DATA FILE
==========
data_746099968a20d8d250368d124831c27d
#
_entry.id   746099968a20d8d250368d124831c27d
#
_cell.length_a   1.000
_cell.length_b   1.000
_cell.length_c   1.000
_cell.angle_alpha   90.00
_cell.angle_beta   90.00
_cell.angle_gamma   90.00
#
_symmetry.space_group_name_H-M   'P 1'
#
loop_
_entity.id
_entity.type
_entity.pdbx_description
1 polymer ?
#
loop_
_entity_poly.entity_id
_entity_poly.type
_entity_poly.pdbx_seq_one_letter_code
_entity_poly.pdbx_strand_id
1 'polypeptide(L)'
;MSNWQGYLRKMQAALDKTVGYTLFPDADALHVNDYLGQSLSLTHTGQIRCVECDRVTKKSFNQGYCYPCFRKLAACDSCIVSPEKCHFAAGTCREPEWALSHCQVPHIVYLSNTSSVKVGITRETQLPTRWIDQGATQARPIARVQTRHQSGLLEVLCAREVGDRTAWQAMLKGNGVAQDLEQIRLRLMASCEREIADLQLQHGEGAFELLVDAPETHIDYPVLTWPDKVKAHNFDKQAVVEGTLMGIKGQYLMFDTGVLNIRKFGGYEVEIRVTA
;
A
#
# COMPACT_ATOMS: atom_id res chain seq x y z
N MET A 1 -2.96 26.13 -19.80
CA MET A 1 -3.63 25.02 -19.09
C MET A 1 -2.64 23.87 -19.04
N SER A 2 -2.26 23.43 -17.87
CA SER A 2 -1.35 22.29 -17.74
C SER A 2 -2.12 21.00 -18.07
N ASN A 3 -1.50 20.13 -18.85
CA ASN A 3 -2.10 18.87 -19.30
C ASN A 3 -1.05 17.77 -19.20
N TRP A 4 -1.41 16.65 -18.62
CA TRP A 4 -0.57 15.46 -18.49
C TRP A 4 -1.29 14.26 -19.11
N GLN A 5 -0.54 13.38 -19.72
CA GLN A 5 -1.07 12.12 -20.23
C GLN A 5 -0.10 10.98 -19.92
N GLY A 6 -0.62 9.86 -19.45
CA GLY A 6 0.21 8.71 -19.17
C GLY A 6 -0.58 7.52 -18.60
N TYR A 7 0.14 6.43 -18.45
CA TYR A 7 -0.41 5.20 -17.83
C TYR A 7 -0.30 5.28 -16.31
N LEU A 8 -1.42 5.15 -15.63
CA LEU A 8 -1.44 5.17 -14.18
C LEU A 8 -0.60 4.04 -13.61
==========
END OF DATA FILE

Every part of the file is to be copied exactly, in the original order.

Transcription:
data_746099968a20d8d250368d124831c27d
#
_entry.id   746099968a20d8d250368d124831c27d
#
_cell.length_a   1.000
_cell.length_b   1.000
_cell.length_c   1.000
_cell.angle_alpha   90.00
_cell.angle_beta   90.00
_cell.angle_gamma   90.00
#
_symmetry.space_group_name_H-M   'P 1'
#
loop_
_entity.id
_entity.type
_entity.pdbx_description
1 polymer ?
#
loop_
_entity_poly.entity_id
_entity_poly.type
_entity_poly.pdbx_seq_one_letter_code
_entity_poly.pdbx_strand_id
1 'polypeptide(L)'
;MSNWQGYLRKMQAALDKTVGYTLFPDADALHVNDYLGQSLSLTHTGQIRCVECDRVTKKSFNQGYCYPCFRKLAACDSCIVSPEKCHFAAGTCREPEWALSHCQVPHIVYLSNTSSVKVGITRETQLPTRWIDQGATQARPIARVQTRHQSGLLEVLCAREVGDRTAWQAMLKGNGVAQDLEQIRLRLMASCEREIADLQLQHGEGAFELLVDAPETHIDYPVLTWPDKVKAHNFDKQAVVEGTLMGIKGQYLMFDTGVLNIRKFGGYEVEIRVTA
;
A
#
# COMPACT_ATOMS: atom_id res chain seq x y z
N MET A 1 -2.96 26.13 -19.80
CA MET A 1 -3.63 25.02 -19.09
C MET A 1 -2.64 23.87 -19.04
N SER A 2 -2.26 23.43 -17.87
CA SER A 2 -1.35 22.29 -17.74
C SER A 2 -2.12 21.00 -18.07
N ASN A 3 -1.50 20.13 -18.85
CA ASN A 3 -2.10 18.87 -19.30
C ASN A 3 -1.05 17.77 -19.20
N TRP A 4 -1.41 16.65 -18.62
CA TRP A 4 -0.57 15.46 -18.49
C TRP A 4 -1.29 14.26 -19.11
N GLN A 5 -0.54 13.38 -19.72
CA GLN A 5 -1.07 12.12 -20.23
C GLN A 5 -0.10 10.98 -19.92
N GLY A 6 -0.62 9.86 -19.45
CA GLY A 6 0.21 8.71 -19.17
C GLY A 6 -0.58 7.52 -18.60
N TYR A 7 0.14 6.43 -18.45
CA TYR A 7 -0.41 5.20 -17.83
C TYR A 7 -0.30 5.28 -16.31
N LEU A 8 -1.42 5.15 -15.63
CA LEU A 8 -1.44 5.17 -14.18
C LEU A 8 -0.60 4.04 -13.61